Abortion Pill Now Available Without Doctor's Visit! Georgia's 6-Week Abortion Ban Blocked! Hooray!
Yesterday was a good day for reproductive rights — the kind of days that are very few and far between these days. One federal judge permanently blocked Georgia's bill banning abortion after six weeks, and another ruled that the the abortion pill can be prescribed and obtained without a visit to the doctor's office.
The author of the Georgia six-week abortion ban, state Rep. Ed Setzler, said he felt the law met legal standards and that he was attempting to establish the "personhood" of a fetus based on when its heart began to beat — because that sounds like just the kind of thing that might tug at someone's heart strings and make it easier to ban abortion. Since many people don't even know that they are pregnant before six weeks, the law essentially bans all abortion.
Of course, "fetal pole cardiac activity," as ob-gyn Jennifer Kerns explained to Wired earlier this year, is not so much a heartbeat as it is "is a group of cells with electrical activity. That's what the heartbeat is at that stage of gestation. […] We are in no way talking about any kind of cardiovascular system."
US District Judge Steven Jones did not buy Rep. Setzler's argument, did not think it met any "legal standards," and, in a 67-page ruling, laid out how the law violated the Fourteenth Amendment, stating, "it is in the public interest, and is this court's duty, to ensure constitutional rights are protected. The state of Georgia's abortion laws that were in effect prior to [this law] remain in effect."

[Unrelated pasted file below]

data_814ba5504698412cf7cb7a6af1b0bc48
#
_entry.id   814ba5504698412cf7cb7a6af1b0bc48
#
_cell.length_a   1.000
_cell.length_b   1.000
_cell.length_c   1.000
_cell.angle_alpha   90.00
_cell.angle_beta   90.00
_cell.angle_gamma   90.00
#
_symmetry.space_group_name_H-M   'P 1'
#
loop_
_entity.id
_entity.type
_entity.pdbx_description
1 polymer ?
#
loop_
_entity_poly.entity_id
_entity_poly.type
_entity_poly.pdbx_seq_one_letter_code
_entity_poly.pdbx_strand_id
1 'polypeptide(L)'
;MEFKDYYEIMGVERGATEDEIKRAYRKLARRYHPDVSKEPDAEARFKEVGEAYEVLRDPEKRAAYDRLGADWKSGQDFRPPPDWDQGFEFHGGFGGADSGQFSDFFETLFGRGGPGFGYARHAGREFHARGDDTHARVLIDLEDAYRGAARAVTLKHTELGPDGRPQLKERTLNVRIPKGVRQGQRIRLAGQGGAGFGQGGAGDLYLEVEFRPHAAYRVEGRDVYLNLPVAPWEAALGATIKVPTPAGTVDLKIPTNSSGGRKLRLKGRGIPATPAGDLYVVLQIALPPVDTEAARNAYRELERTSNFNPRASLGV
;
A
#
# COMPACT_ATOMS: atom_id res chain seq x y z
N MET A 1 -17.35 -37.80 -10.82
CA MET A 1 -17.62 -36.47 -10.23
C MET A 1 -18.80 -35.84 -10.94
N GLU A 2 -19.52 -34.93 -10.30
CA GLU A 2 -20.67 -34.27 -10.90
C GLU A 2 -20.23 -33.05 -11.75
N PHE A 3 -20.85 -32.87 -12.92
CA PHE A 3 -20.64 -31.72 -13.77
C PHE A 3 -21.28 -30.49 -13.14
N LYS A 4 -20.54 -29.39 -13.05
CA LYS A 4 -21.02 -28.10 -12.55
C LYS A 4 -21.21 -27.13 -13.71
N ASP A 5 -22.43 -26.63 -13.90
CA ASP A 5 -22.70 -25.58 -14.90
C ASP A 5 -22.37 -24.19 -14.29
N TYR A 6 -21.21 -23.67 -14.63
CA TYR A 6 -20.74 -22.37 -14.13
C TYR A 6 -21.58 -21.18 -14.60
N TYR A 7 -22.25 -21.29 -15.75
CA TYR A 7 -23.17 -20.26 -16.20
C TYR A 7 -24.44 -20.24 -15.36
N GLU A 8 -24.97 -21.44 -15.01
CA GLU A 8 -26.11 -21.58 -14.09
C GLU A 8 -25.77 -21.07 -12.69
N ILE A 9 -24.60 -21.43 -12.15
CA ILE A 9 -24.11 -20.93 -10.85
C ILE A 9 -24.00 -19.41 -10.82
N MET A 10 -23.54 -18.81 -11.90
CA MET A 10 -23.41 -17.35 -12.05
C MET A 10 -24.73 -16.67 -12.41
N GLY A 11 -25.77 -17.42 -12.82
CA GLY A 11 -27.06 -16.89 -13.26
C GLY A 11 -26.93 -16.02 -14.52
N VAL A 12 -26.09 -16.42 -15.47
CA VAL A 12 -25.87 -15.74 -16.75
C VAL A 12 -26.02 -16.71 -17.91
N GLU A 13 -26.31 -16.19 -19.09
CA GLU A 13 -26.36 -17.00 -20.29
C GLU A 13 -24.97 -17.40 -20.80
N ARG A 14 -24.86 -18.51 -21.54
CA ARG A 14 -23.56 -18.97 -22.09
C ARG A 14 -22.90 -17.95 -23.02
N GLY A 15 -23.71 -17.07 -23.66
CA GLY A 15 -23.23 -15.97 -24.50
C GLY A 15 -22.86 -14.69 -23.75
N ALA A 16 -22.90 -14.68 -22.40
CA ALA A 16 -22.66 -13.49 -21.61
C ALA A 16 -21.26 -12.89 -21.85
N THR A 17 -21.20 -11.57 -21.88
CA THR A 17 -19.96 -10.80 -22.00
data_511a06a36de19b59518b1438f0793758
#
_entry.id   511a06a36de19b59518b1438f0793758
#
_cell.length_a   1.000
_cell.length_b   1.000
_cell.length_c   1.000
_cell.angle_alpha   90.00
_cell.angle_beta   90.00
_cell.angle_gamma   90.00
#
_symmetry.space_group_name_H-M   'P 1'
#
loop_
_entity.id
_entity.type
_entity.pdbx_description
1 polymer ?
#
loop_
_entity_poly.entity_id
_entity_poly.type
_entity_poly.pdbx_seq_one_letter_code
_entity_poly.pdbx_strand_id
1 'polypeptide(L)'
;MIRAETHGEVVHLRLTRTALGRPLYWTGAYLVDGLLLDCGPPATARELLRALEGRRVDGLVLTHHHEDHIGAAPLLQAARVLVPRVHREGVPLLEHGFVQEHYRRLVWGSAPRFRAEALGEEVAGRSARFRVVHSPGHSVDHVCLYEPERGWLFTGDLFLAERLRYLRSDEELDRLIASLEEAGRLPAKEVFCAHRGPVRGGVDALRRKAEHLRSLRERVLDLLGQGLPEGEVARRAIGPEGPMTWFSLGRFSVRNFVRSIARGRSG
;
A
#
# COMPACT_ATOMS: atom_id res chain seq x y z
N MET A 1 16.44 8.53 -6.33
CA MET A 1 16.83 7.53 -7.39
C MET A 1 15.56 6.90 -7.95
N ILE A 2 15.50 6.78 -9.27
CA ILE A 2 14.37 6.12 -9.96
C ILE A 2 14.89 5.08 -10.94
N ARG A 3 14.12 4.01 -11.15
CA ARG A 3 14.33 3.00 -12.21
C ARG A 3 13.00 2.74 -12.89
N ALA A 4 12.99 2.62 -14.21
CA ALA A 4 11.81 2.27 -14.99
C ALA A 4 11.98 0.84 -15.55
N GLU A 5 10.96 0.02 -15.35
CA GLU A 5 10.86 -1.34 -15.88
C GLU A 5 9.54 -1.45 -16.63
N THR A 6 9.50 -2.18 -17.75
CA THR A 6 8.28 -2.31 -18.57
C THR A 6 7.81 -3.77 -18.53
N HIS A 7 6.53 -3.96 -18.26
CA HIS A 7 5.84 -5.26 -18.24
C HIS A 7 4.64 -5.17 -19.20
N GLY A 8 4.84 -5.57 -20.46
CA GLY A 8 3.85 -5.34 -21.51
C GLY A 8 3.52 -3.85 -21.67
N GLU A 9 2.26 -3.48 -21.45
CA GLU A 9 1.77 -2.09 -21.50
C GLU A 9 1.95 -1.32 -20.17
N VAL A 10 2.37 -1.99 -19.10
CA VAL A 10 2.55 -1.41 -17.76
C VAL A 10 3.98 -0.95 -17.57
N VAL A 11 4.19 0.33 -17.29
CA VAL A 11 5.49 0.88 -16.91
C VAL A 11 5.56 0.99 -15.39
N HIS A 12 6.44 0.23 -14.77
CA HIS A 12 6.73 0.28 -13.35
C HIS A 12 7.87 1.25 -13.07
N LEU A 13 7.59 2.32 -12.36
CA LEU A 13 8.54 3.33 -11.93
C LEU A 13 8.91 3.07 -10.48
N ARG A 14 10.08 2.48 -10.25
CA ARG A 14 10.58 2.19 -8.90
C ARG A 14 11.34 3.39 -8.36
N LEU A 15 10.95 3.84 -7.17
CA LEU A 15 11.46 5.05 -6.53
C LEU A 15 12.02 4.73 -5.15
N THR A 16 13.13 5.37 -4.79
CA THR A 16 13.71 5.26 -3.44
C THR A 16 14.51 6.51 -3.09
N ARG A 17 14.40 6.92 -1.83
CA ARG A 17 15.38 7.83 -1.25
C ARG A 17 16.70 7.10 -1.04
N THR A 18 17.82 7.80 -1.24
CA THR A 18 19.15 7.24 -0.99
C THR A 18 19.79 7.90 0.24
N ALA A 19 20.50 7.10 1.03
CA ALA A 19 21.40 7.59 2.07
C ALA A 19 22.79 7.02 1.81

Love you, district court Judge Steven Jones.
Up north in Maryland, US District Judge Theodore Chuang ruled that the in-person requirements to obtain the abortion pill — meaning that in order to get a medical abortion, you have to go to the doctor and the doctor has to personally give it to you and then you have to sign a form saying you understand the risks — were a "substantial obstacle" during the current pandemic, thus violating the constitutional rights of those seeking a medication abortion.
This is obviously a very good thing, because no one should have to risk their lives going to a doctor's office during a pandemic to get an abortion.
Via ABC News:
"Particularly in light of the limited timeframe during which a medication abortion or any abortion must occur, such infringement on the right to an abortion would constitute irreparable harm," the judge wrote in his 80-page decision.
Chuang's ruling will allow healthcare providers to arrange for mifepristone to be mailed or delivered to patients during the public health emergency declared by the secretary of the U.S. Department of Health and Human Services. The U.S. Food and Drug Administration approved mifepristone to be used in combination with a second drug, misoprostol, to end an early pregnancy or manage a miscarriage.
"By causing certain patients to decide between forgoing or substantially delaying abortion care, or risking exposure to COVID-19 for themselves, their children, and family members, the In-Person Requirements present a serious burden to many abortion patients," Chuang wrote.
It sure does.
During the pandemic, regulators have removed the in-person requirements of many drugs that are given by doctors and then self-administered at home, and the abortion pill should be no different. The fact is, if someone really wants to end a pregnancy, they're going to find a way to do it one way or another and taking the abortion pill is a whole lot safer than most other methods.
In this current climate, days in which reproductive rights are in the news and not for a horrifying reason are few and far between, so we should all take some time to appreciate it until tomorrow when some other state will probably try to institute the death penalty for getting an IUD.
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Robyn Pennacchia is a brilliant, fabulously talented and visually stunning angel of a human being, who shrugged off what she is pretty sure would have been a Tony Award-winning career in musical theater in order to write about stuff on the internet. In addition to her work at Wonkette, she also has a biweekly column at Dame. Follow her on Twitter at @RobynElyse